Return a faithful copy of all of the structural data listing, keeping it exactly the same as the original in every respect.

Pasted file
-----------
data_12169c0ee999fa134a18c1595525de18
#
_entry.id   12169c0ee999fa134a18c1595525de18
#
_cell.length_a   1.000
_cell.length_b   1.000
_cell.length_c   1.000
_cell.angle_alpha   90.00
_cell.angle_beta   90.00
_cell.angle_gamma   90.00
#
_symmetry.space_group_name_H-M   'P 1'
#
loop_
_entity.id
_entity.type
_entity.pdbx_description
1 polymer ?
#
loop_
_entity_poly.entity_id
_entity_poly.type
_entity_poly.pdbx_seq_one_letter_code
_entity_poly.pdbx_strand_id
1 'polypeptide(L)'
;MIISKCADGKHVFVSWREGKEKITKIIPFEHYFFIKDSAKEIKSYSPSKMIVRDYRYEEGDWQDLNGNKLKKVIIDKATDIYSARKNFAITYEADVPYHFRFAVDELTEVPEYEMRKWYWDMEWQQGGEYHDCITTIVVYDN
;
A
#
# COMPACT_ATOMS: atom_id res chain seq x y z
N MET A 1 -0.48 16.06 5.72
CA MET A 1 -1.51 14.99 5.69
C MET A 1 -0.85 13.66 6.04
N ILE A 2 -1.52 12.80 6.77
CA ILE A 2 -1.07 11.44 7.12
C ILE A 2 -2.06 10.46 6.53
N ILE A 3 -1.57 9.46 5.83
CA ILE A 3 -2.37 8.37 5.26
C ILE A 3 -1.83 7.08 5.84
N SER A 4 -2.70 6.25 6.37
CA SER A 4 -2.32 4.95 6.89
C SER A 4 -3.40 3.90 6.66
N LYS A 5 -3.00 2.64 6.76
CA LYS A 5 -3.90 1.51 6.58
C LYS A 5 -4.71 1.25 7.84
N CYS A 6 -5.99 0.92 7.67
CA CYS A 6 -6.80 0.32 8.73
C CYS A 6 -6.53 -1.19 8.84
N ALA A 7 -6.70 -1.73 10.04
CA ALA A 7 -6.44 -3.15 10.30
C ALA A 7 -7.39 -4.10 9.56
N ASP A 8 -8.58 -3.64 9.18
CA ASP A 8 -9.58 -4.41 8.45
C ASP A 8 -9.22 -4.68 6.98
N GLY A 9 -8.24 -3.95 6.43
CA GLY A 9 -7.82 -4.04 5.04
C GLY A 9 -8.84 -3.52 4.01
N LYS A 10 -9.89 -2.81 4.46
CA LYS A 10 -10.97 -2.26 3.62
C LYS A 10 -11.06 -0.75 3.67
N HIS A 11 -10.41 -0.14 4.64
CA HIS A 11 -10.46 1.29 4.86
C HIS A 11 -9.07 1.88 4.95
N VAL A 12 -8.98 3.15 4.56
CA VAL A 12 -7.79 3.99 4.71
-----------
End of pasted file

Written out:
data_12169c0ee999fa134a18c1595525de18
#
_entry.id   12169c0ee999fa134a18c1595525de18
#
_cell.length_a   1.000
_cell.length_b   1.000
_cell.length_c   1.000
_cell.angle_alpha   90.00
_cell.angle_beta   90.00
_cell.angle_gamma   90.00
#
_symmetry.space_group_name_H-M   'P 1'
#
loop_
_entity.id
_entity.type
_entity.pdbx_description
1 polymer ?
#
loop_
_entity_poly.entity_id
_entity_poly.type
_entity_poly.pdbx_seq_one_letter_code
_entity_poly.pdbx_strand_id
1 'polypeptide(L)'
;MIISKCADGKHVFVSWREGKEKITKIIPFEHYFFIKDSAKEIKSYSPSKMIVRDYRYEEGDWQDLNGNKLKKVIIDKATDIYSARKNFAITYEADVPYHFRFAVDELTEVPEYEMRKWYWDMEWQQGGEYHDCITTIVVYDN
;
A
#
# COMPACT_ATOMS: atom_id res chain seq x y z
N MET A 1 -0.48 16.06 5.72
CA MET A 1 -1.51 14.99 5.69
C MET A 1 -0.85 13.66 6.04
N ILE A 2 -1.52 12.80 6.77
CA ILE A 2 -1.07 11.44 7.12
C ILE A 2 -2.06 10.46 6.53
N ILE A 3 -1.57 9.46 5.83
CA ILE A 3 -2.37 8.37 5.26
C ILE A 3 -1.83 7.08 5.84
N SER A 4 -2.70 6.25 6.37
CA SER A 4 -2.32 4.95 6.89
C SER A 4 -3.40 3.90 6.66
N LYS A 5 -3.00 2.64 6.76
CA LYS A 5 -3.90 1.51 6.58
C LYS A 5 -4.71 1.25 7.84
N CYS A 6 -5.99 0.92 7.67
CA CYS A 6 -6.80 0.32 8.73
C CYS A 6 -6.53 -1.19 8.84
N ALA A 7 -6.70 -1.73 10.04
CA ALA A 7 -6.44 -3.15 10.30
C ALA A 7 -7.39 -4.10 9.56
N ASP A 8 -8.58 -3.64 9.18
CA ASP A 8 -9.58 -4.41 8.45
C ASP A 8 -9.22 -4.68 6.98
N GLY A 9 -8.24 -3.95 6.43
CA GLY A 9 -7.82 -4.04 5.04
C GLY A 9 -8.84 -3.52 4.01
N LYS A 10 -9.89 -2.81 4.46
CA LYS A 10 -10.97 -2.26 3.62
C LYS A 10 -11.06 -0.75 3.67
N HIS A 11 -10.41 -0.14 4.64
CA HIS A 11 -10.46 1.29 4.86
C HIS A 11 -9.07 1.88 4.95
N VAL A 12 -8.98 3.15 4.56
CA VAL A 12 -7.79 3.99 4.71